Expect Rally To Continue

Expect Rally To Continue

The global equities markets continue to rise on the back of the Fed’s dovish pause, a better-than-expected earnings season and the intensification of the Israel-Hamas war did not materialize. The global equities rose by 0.57% led by the US markets which increased by 1.33%. The European and the Chinese however fell by 0.73% and 1.34% respectively. The decline in the Chinese market was due to China’s headline CPI inflation turning negative again and import growth surprised to the upside, while export growth edged down in October. The global fixed-income index underperformed the global equities markets by declining 0.44% due to “risk on” sentiments as well as the 10-year US treasury rate rose to 4.6518% from 4.5724% in the previous week.

Figure 1: Major Indices Performance

image Source: Bloomberg

Topic in focus – Earnings Season Surprises On The Upside

The US equities ended their earnings recession. Over the past 6 weeks, 92% of the S&P 500 corporates have released their 3Q23 earnings. Companies in the S&P 500 3Q23 earnings results were stronger than expected and are on pace for positive quarterly earnings growth. This was the first quarter of 2023 where EPS YoY growth was seen since 3Q22. EPS grew by 4% or 10% excluding Energy driven by sequential margins improvement and 3% sales growth. 56% of the earnings announced positively surprised to the upside while only 9% were negatively surprised.

Figure 2: S&P 500 Earnings Results

image Source: Factset

The sequential quarterly improvement in profit margins represented the bright spot during the 3Q23 earnings season. Excluding the Energy sector, S&P 500 margins rose to 11.6% from 11.1% in 2Q23. These results are 40bps better than what analysts expected. Energy sector margins fell alongside Brent crude oil prices that averaged 12% below levels in 3Q22 ($86 vs. $97).

The most surprising beats came from the communication services and IT sectors while the largest disappointments were in the Real estate and utilities sectors. Nevertheless, the positive earnings growth and increased optimism that the US Federal Reserve will soon end its rate hiking cycle fueled a robust rally in the past two trading weeks. If the broad macroeconomic backdrop remains mostly benign, investors should be able to focus more on fundamentals, perhaps sustaining a classic Christmas rally into year-end.

Following the results, investors however remain concerned about negative consensus earnings revisions for 4Q23 and 2024. Estimates for 4Q23 EPS have fallen by 4% since the start of the fourth quarter. This contrasts with the pattern in 1Q23 and 2Q23, where one-quarter ahead estimates fell by 2% and rose by 0.2% during the respective earnings seasons. Full-year 2024 estimates have also fallen by about 1% since the start of earnings season.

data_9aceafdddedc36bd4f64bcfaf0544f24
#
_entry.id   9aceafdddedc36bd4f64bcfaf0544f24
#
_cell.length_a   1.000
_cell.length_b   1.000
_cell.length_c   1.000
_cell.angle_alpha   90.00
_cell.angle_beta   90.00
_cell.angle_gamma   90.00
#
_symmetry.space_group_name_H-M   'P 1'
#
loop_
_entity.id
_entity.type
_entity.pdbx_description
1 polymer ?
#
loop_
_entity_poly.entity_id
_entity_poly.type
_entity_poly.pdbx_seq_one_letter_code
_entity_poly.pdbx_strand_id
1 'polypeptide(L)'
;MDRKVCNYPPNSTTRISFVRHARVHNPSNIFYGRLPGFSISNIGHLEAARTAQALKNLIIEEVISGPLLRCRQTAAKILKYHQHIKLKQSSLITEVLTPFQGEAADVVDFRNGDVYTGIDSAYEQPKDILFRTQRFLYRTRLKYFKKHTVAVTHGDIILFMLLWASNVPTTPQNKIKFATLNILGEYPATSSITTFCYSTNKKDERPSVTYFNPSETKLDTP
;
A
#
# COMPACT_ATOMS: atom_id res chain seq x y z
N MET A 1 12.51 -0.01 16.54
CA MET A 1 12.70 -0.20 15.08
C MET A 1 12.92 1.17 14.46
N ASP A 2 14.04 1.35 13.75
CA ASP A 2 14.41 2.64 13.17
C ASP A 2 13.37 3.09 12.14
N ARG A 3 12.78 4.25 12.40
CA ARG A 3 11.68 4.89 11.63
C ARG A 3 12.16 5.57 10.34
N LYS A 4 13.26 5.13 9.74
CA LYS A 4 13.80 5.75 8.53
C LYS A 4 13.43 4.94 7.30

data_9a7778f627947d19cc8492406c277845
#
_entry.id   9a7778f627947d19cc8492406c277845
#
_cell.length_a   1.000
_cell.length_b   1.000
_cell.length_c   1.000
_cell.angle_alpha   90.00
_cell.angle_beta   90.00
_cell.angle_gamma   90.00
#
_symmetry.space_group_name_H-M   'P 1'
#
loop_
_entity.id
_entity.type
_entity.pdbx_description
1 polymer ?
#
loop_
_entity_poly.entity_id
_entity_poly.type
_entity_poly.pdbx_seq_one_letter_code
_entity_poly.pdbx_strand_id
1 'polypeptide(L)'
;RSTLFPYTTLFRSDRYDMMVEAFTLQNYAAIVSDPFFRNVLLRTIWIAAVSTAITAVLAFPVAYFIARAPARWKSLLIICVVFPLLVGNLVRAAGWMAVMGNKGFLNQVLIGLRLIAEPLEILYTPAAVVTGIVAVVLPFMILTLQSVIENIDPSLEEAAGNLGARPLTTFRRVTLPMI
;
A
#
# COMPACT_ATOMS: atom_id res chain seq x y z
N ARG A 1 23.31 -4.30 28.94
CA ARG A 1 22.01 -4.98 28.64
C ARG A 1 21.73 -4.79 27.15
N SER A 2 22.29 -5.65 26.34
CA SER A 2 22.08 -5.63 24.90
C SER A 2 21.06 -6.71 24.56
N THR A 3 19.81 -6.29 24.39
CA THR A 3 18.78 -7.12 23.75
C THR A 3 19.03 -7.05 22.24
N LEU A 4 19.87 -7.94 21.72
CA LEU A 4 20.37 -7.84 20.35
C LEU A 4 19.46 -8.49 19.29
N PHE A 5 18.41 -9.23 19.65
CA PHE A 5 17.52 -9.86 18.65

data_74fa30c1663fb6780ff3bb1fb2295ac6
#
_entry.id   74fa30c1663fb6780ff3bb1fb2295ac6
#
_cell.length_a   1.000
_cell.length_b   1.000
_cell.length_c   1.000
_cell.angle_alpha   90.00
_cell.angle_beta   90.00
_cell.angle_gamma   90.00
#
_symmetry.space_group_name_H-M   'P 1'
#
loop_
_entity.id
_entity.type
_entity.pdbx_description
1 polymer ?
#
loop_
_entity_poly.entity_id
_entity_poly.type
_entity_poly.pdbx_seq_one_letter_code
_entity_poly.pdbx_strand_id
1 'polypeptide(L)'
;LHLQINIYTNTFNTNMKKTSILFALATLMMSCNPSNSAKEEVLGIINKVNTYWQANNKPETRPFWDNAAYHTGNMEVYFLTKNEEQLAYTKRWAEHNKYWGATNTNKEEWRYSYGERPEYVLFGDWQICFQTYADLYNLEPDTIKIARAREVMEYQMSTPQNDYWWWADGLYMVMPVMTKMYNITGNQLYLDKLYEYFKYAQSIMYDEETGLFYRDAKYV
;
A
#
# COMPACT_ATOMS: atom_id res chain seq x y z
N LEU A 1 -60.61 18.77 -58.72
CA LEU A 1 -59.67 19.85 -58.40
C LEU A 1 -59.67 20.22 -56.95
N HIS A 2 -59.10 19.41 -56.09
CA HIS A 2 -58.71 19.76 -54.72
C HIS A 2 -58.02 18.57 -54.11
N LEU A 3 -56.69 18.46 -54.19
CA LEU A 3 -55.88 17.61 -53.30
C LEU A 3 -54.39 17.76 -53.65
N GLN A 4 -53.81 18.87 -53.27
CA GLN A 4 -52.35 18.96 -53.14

The cuts to the 4Q23 EPS estimate since the end of September now suggest sequential margin contraction, once again setting a low bar for companies. Consensus forecasts currently imply that margins will decrease by 75bps sequentially and remain roughly flat on a YoY basis. Although seasonality could weigh on margins in 4Q23, stocks have consistently beat margin expectations in the first three quarters of the year and input cost pressures continue to ease.

With the bulk of the 3Q23 earnings season in the rear-view mirror, EPS is on track to grow by +1% YoY. Consensus is forecasting 2024 EPS growth of 5%. Looking ahead to 2024, 5% sales growth and modest margin expansion to achieve 5% EPS growth. If earnings continue to surprise on the upside and downward earnings revisions are muted, we believe earnings growth will continue to drive the market higher. Valuations should therefore be re-rated.

Figure 3: STOXX 600 Earnings Season


For the European markets, more than 75% of the STOXX 600 corporates have reported and so far, 3Q23 earnings have surprised by 1% to the upside. The market continues to penalize companies with negative surprises and 4Q23 earnings have been revised down by about 1%, with commodities and defensives seeing the largest downgrades this year. Investors have been rewarding companies that have been returning cash to shareholders rather than investing for growth. Since early July, companies returning the most cash to shareholders via dividends and buybacks have outpaced those stocks investing for growth by 8 pp (-5% vs. -13%).

Goldman Sachs’ European economists expect 2024 to be a better year primarily for three reasons. First, growth is expected to pick up as negative effects from a high gas price, the drag from ECB's tightening and modest growth headwinds abroad diminishes. Second, real disposable income is set for a notable boost as headline inflation slows and nominal wage growth remains elevated, which is likely to boost consumer spending throughout the year. Third, they forecast a more accommodative ECB policy setting and believe the negative credit drag will recede in 1H24. In addition, manufacturing growth would normalise even though the upside remains capped as the global industrial environment remains mixed. GS expects a 7% EPS growth in 2024 (after +3% in 2023) for STOXX 600 companies.

Shareholder returns (through dividends and buybacks) and acquisitions should remain a key theme for 2024. However, the main hurdle to return cash to shareholders will be the cost of debt. Refinancing rates are now more than double the current coupon rates of already-issued debt. We do not see a broad problem for the market given that aggregated balance sheets are not especially stretched. That said, debt and higher borrowing costs will likely prove a constraint for some companies, and we think this is under-appreciated by the market. Those companies with weak balance sheets and small caps are more at risk from high debt and higher borrowing costs than the market.


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